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Small chateaux will suffer if St Emilion classification disappears

Small chateaux stand to lose the most if the latest St Emilion re-classification is annulled, producers say.

The 2006 re-classification was suspended temporarily last week by an administrative tribunal in Bordeaux, citing concerns over conflicts of interest and other inconsistencies. These were brought to the court’s attention by chateaux that were demoted in the 2006 exercise, including Chateau La Tour du Pin Figeac, Chateau Cadet Bon and Chateau de la Marzelle.

‘What is ironic is that those who complained in the first place will suffer most because they will become anonymous without it,’ said Matthieu Cuvelier, son of Clos Fourtet owner Philippe Cuvelier.

Those involved with more prominent properties agree.

‘In fact this annulment will create a deeper gap between the well-known big brands and the lesser-known châteaux,’ a local wine broker told decanter.com. ‘Consumers will turn to the big names like Troplong Mondot, Angélus, Pavie Macquin and others.’.

Even some involved with demoted chateaux are having regrets.

‘We had some concerns about the process but we did not agree with the chateaux that called fo the annulment of the classification itself,’ said Alexandre de Malet Roquefort, a merchant and winemaker, who maintains that only a few châteaux called for the re-classification to be annulled altogether. ‘This is really too bad for everyone.’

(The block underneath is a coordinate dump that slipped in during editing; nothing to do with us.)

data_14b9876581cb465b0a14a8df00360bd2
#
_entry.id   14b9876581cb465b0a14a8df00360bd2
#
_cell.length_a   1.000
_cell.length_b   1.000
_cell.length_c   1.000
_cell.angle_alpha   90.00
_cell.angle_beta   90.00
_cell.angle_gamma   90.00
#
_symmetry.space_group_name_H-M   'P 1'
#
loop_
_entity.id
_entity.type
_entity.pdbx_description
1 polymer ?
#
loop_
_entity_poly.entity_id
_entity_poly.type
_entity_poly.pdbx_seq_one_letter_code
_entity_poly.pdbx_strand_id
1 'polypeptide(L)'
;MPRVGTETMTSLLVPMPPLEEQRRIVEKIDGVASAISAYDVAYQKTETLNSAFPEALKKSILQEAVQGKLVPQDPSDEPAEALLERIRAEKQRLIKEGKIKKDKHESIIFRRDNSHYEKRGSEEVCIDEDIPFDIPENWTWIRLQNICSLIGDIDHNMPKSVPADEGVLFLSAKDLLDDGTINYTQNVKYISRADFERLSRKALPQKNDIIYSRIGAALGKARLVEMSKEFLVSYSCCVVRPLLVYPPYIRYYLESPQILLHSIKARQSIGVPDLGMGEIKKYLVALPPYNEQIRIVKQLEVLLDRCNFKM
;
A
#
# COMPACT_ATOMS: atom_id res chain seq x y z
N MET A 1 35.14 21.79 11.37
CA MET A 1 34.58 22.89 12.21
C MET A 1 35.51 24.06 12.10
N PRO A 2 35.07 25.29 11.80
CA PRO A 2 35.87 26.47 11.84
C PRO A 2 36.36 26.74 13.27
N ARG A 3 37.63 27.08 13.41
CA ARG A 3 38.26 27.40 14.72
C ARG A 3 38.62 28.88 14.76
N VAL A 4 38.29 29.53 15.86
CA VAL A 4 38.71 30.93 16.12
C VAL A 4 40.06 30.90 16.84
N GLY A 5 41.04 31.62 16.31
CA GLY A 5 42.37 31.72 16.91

De Malet Roquefort suggested that the jury would have been more neutral had it been composed of independent sommeliers, for example.

However Dominique Bécot, part-owner of Chateau Beau-Séjour Bécot – a premier grand cru classé for the last 20 years, which also made the cut in 2006 – said he could imagine St Emilion not being classified at all.

‘Why not?’ he said. ‘It works for Pomerol,’

The St Emilion classification was established in 1954.

Written by Panos Kakaviatos

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